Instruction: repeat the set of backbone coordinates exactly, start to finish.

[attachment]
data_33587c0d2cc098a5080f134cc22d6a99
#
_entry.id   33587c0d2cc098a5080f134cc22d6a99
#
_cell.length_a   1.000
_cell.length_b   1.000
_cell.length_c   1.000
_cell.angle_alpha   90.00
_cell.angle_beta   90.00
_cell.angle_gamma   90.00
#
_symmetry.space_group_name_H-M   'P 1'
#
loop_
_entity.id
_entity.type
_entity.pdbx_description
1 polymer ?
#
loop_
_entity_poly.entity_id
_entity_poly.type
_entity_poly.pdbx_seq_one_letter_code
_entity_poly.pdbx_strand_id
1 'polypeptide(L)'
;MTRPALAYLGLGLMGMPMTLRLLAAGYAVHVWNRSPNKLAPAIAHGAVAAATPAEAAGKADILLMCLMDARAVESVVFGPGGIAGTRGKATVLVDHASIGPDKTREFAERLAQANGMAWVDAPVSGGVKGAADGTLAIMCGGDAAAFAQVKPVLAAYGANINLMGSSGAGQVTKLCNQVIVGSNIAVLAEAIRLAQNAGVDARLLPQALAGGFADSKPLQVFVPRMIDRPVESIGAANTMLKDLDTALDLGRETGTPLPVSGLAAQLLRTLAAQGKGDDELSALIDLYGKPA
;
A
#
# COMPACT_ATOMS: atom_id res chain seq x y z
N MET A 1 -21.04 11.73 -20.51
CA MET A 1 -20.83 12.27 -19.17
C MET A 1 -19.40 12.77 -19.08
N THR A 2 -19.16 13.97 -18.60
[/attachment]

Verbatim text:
data_33587c0d2cc098a5080f134cc22d6a99
#
_entry.id   33587c0d2cc098a5080f134cc22d6a99
#
_cell.length_a   1.000
_cell.length_b   1.000
_cell.length_c   1.000
_cell.angle_alpha   90.00
_cell.angle_beta   90.00
_cell.angle_gamma   90.00
#
_symmetry.space_group_name_H-M   'P 1'
#
loop_
_entity.id
_entity.type
_entity.pdbx_description
1 polymer ?
#
loop_
_entity_poly.entity_id
_entity_poly.type
_entity_poly.pdbx_seq_one_letter_code
_entity_poly.pdbx_strand_id
1 'polypeptide(L)'
;MTRPALAYLGLGLMGMPMTLRLLAAGYAVHVWNRSPNKLAPAIAHGAVAAATPAEAAGKADILLMCLMDARAVESVVFGPGGIAGTRGKATVLVDHASIGPDKTREFAERLAQANGMAWVDAPVSGGVKGAADGTLAIMCGGDAAAFAQVKPVLAAYGANINLMGSSGAGQVTKLCNQVIVGSNIAVLAEAIRLAQNAGVDARLLPQALAGGFADSKPLQVFVPRMIDRPVESIGAANTMLKDLDTALDLGRETGTPLPVSGLAAQLLRTLAAQGKGDDELSALIDLYGKPA
;
A
#
# COMPACT_ATOMS: atom_id res chain seq x y z
N MET A 1 -21.04 11.73 -20.51
CA MET A 1 -20.83 12.27 -19.17
C MET A 1 -19.40 12.77 -19.08
N THR A 2 -19.16 13.97 -18.60